Where are we?
Jason Kottke is a blogger and former web designer. Educated at Coe College, Kottke began his career as a web designer in 1986. He worked on design projects for companies as diverse as Charles Schwab, Target, and the University of Minnesota. He designed the now-ubiquitous typeface Silkscreen in 1999, which has since been adopted by Adobe, MTV and Volvo. He has served on the Advisory Board for SXSW Interactive since 2000. In 2005, he announced he had left his web design job to work on his blog full-time. The site is now supported by paid advertisements. Kottke lives in New York City.
Question: What are the big issues?
Jason Kottke: I would like the American political process to change. I don’t know how, or when. I just don’t know how that would happen or how it’s going to happen. I feel like we have this two party system that is serving the two party system and big companies in America to the detriment of the supposed populous of America; who the government is supposed to be serving. And I also think the environment is a big issue. I was just reading about green accounting this morning, which is basically trying to work the environment into the balance sheet on a corporate level so that if you.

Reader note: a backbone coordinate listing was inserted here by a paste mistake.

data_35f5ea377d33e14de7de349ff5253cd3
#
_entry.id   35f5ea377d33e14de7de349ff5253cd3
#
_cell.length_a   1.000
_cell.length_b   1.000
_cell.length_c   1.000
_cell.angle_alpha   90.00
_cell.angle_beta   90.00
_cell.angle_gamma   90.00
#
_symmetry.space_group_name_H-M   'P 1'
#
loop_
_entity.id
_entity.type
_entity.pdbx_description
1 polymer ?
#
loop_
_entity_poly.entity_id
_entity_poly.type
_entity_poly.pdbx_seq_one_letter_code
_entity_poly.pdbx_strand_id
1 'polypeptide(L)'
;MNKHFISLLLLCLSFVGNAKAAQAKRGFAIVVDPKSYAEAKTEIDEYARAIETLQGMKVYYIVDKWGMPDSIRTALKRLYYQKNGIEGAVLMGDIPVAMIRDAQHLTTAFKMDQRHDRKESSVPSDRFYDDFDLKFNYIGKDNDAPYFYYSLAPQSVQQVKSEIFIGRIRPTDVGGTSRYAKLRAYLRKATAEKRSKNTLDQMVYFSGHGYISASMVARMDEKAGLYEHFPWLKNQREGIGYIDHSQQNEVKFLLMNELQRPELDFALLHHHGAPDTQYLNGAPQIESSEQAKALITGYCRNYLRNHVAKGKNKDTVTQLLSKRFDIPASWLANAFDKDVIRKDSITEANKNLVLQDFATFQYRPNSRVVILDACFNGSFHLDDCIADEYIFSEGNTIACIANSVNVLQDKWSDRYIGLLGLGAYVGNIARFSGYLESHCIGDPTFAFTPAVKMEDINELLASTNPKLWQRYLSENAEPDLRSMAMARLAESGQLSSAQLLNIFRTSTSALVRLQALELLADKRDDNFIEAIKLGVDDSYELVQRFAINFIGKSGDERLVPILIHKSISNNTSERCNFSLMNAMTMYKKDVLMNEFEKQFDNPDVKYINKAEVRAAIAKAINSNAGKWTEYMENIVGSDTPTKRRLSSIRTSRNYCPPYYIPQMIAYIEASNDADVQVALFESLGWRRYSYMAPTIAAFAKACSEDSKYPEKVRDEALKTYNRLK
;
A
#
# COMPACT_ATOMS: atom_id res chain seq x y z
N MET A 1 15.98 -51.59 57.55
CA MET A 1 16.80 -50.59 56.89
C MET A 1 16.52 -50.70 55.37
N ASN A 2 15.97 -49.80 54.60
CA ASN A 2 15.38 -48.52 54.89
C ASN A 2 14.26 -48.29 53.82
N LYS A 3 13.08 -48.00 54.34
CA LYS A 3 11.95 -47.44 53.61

The example was if you chop down a redwood tree to make a picnic table, like for the picnic table maker that has an effect on their bottom line, and it has an effect on the U.S. GDP. But what effect does that have on people who would normally use that redwood in its natural sort of environment? And so we have all this wealth that’s essentially being created from nature – I mean from the energy of the sun; from well pretty much from the energy of the sun, and the energy of the earth, and through people’s sweat and things like that.
And you have all these companies making all this money from nature. But I think the balance sheet is kind of uneven in that regard. I don’t think we’re giving enough back. And at some point we’re going to find ourselves in trouble asfar as not having enough planet to live on perhaps.
October 9, 2007
Kottke wants the political process to change.
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